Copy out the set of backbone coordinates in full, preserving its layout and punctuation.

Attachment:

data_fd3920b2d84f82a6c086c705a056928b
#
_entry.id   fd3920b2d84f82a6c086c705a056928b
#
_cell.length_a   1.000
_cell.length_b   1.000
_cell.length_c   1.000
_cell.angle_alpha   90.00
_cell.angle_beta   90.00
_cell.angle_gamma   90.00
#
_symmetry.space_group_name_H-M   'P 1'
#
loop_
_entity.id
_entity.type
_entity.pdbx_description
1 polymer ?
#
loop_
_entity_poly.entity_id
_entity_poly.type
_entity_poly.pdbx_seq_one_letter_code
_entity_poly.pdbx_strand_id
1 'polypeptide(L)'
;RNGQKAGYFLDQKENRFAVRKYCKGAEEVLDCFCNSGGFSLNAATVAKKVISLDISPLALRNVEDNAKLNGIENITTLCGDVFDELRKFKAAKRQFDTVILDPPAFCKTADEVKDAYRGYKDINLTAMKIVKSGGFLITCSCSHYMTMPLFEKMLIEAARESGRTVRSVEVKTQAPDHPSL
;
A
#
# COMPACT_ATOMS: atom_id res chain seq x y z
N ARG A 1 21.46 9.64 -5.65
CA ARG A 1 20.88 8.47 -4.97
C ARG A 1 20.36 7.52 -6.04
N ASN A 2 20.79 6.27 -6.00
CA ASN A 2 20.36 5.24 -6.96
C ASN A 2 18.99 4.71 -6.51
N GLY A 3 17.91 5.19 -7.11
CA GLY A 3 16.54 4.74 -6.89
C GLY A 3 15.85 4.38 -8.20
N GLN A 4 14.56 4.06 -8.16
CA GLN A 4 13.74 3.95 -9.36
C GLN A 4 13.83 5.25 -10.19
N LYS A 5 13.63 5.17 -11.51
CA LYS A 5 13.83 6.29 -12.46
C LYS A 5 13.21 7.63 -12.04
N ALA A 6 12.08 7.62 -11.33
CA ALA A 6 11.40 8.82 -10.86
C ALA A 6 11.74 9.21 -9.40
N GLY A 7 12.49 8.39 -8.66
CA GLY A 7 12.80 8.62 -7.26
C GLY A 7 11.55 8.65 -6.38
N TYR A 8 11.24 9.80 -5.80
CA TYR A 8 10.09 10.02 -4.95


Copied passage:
data_fd3920b2d84f82a6c086c705a056928b
#
_entry.id   fd3920b2d84f82a6c086c705a056928b
#
_cell.length_a   1.000
_cell.length_b   1.000
_cell.length_c   1.000
_cell.angle_alpha   90.00
_cell.angle_beta   90.00
_cell.angle_gamma   90.00
#
_symmetry.space_group_name_H-M   'P 1'
#
loop_
_entity.id
_entity.type
_entity.pdbx_description
1 polymer ?
#
loop_
_entity_poly.entity_id
_entity_poly.type
_entity_poly.pdbx_seq_one_letter_code
_entity_poly.pdbx_strand_id
1 'polypeptide(L)'
;RNGQKAGYFLDQKENRFAVRKYCKGAEEVLDCFCNSGGFSLNAATVAKKVISLDISPLALRNVEDNAKLNGIENITTLCGDVFDELRKFKAAKRQFDTVILDPPAFCKTADEVKDAYRGYKDINLTAMKIVKSGGFLITCSCSHYMTMPLFEKMLIEAARESGRTVRSVEVKTQAPDHPSL
;
A
#
# COMPACT_ATOMS: atom_id res chain seq x y z
N ARG A 1 21.46 9.64 -5.65
CA ARG A 1 20.88 8.47 -4.97
C ARG A 1 20.36 7.52 -6.04
N ASN A 2 20.79 6.27 -6.00
CA ASN A 2 20.36 5.24 -6.96
C ASN A 2 18.99 4.71 -6.51
N GLY A 3 17.91 5.19 -7.11
CA GLY A 3 16.54 4.74 -6.89
C GLY A 3 15.85 4.38 -8.20
N GLN A 4 14.56 4.06 -8.16
CA GLN A 4 13.74 3.95 -9.36
C GLN A 4 13.83 5.25 -10.19
N LYS A 5 13.63 5.17 -11.51
CA LYS A 5 13.83 6.29 -12.46
C LYS A 5 13.21 7.63 -12.04
N ALA A 6 12.08 7.62 -11.33
CA ALA A 6 11.40 8.82 -10.86
C ALA A 6 11.74 9.21 -9.40
N GLY A 7 12.49 8.39 -8.66
CA GLY A 7 12.80 8.62 -7.26
C GLY A 7 11.55 8.65 -6.38
N TYR A 8 11.24 9.80 -5.80
CA TYR A 8 10.09 10.02 -4.95